August 19, 2009
-- by Dave Johnson
I'd really like to see actual recovery begin before everyone starts talking about "the recovery," please.
Posted by Dave Johnson at August 19, 2009 4:50 PM
To be frank, the released economic reports on unemployment and housing data were not really convincing. Not sure whether it's the work of certain quarters who purposely did it to spread the news around and lead you to believe that things are finally turning. While there's nothing wrong to be optimistic, I also want to see real hard facts and data because accepting that it's finally over.
sockyee is correct. Those numbers are tweaked and inflated to reflect "recovery." "Desperate times ..."
Dave...does this kind of data ever affect your thinking? Why did TX create more jobs in 2008 than the other 49 states combined?...:
California needs a strong leader, says Texas governor Rick Perry. That strong leader, Mr. Perry thinks, needs to go to Sacramento and "take special interests out" of government. He needs to "make massive cuts" in spending and taxes. And he needs "to make major changes in the constitution," including tort reform.
What about Arnold Schwarzenegger? "Arnold—I think Arnold squandered that chance."
Six years ago, Mr. Perry's state underwent a critical tort reform that was codified in the state constitution. The payoff is that Texas is now outpacing California economically. According to the Texas Public Policy Foundation, between 1997 and 2006 Texas' economy grew an average of 4.3% while California's grew at a rate of 3.7%. But as of 2002 (to 2007), with tort reform in place, Texas' annual economic growth jumped to 5%, while California's remained essentially the same at 3.6%.
With a tan baseball cap hanging off one knee, Mr. Perry is proud to report that "Texas created more jobs in 2008 than the rest of the states—combined." As of July, the state, which taxes neither capital gains nor income, had an unemployment rate of 7.5%, two points below the national average, while California's hovered at 11.5%, two points above.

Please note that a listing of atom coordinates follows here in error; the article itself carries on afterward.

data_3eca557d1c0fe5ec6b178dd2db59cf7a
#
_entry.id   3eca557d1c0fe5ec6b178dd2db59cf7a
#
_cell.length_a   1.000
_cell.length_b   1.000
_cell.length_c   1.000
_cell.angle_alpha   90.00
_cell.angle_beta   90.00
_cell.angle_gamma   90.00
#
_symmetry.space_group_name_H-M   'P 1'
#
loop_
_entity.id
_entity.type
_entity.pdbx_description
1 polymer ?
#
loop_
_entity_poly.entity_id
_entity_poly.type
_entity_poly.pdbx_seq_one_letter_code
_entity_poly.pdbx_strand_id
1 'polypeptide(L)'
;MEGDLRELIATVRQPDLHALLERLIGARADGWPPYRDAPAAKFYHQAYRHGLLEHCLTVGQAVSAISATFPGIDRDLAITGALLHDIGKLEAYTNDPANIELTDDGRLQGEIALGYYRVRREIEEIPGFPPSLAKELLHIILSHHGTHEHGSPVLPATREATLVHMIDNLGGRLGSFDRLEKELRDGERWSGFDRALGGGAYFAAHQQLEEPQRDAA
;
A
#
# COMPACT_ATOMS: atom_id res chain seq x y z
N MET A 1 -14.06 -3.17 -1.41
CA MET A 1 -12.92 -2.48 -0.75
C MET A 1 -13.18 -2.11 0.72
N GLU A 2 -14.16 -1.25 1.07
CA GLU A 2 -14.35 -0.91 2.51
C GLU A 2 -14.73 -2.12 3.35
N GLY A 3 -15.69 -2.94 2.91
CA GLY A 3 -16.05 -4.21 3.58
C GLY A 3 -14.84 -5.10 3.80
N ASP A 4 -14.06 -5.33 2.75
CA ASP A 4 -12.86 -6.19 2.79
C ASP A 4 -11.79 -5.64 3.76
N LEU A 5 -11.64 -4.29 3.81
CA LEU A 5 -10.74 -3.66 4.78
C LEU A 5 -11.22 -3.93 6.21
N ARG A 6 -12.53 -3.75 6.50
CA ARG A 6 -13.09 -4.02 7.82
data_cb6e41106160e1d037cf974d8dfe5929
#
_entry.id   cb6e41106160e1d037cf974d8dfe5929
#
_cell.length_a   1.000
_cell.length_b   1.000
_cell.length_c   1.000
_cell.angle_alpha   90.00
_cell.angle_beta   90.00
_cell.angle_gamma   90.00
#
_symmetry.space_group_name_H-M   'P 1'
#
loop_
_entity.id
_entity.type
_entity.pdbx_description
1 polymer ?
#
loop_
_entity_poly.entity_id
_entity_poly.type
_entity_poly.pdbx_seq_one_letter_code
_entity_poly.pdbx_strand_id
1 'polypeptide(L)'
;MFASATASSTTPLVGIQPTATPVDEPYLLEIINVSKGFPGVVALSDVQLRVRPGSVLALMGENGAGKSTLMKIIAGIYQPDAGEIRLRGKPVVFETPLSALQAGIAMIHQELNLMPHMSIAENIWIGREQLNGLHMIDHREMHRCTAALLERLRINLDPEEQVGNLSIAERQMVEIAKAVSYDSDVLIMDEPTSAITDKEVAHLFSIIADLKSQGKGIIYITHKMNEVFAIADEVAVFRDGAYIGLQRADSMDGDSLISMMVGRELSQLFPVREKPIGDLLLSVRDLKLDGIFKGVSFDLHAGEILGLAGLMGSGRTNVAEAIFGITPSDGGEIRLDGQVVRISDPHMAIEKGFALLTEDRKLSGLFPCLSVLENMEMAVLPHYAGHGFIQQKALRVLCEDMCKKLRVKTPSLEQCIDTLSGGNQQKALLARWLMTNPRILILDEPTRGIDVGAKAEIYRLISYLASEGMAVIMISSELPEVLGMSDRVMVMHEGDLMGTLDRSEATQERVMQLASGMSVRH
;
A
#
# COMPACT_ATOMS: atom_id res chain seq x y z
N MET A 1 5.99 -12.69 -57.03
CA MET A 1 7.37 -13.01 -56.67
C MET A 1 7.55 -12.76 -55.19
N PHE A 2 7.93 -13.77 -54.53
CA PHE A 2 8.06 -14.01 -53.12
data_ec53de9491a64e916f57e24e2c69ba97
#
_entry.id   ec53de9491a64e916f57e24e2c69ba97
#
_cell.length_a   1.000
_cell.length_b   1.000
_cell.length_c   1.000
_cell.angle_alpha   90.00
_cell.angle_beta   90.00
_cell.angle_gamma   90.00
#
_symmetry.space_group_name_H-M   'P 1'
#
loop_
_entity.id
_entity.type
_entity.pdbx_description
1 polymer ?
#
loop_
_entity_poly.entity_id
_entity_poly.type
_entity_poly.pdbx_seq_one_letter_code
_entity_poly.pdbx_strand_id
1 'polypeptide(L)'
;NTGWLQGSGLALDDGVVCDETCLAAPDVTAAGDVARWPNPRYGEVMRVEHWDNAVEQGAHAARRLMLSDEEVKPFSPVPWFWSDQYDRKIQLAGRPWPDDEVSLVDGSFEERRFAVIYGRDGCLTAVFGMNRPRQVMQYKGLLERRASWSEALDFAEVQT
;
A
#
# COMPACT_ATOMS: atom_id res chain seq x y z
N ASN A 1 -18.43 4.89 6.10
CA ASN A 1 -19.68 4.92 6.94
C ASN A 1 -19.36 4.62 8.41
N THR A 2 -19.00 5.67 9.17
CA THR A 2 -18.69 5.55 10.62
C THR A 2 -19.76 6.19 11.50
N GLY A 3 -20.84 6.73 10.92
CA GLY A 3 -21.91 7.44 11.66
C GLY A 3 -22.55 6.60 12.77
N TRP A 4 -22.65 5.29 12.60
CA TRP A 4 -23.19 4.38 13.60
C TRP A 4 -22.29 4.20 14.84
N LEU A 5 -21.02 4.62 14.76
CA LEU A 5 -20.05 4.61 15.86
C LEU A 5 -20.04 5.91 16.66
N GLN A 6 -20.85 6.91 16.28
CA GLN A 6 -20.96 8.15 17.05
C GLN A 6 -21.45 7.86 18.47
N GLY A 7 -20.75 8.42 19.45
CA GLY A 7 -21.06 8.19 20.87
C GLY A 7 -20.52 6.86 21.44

No wonder over half a million people flooded into Texas between 2000 and 2007. Meanwhile, 1.2 million residents left California in the same seven-year period.
Unfortunately this is currently what we are seeing at the moment. I just hope that the jump in stock indexes for the past few days will not fizzle out just like that and will continue to climb. It has to recover or I dare not imagine what is going to happen next.
Let me see if I have this right - Texas has economic growth because they don't let people sue big corporations who do harm - known as tort reform.
But isn't the libertarian idea that we shouldn't regulate big corporations, but they won't do harm because if they people will sue them?
Or are you saying that Texas has economic growth because big corporations are allowed to do anything they want to anyone?
By the way Texas taxes oil companies a lot, and California doesn't tax them at all. So are you saying that Texas has economic growth because they tax oil companies?
That is odd that California does not tax the oil companies. I am an ardent low taxer but I understand some basic level of taxation is required to sustain essential services. As a natural resource, the state can lay some claim to them without being greedy. TX and AK have struck a balance. AK recently tightened up on the oil companies sweetheart deals. The EOGs and XTOs of the world will save our bacon as we switch to natural gas. Still, hold them to good clean up and disclosure standards.
And TX did tort reform, not tort obliteration. Principled government can seek to strike a balance.
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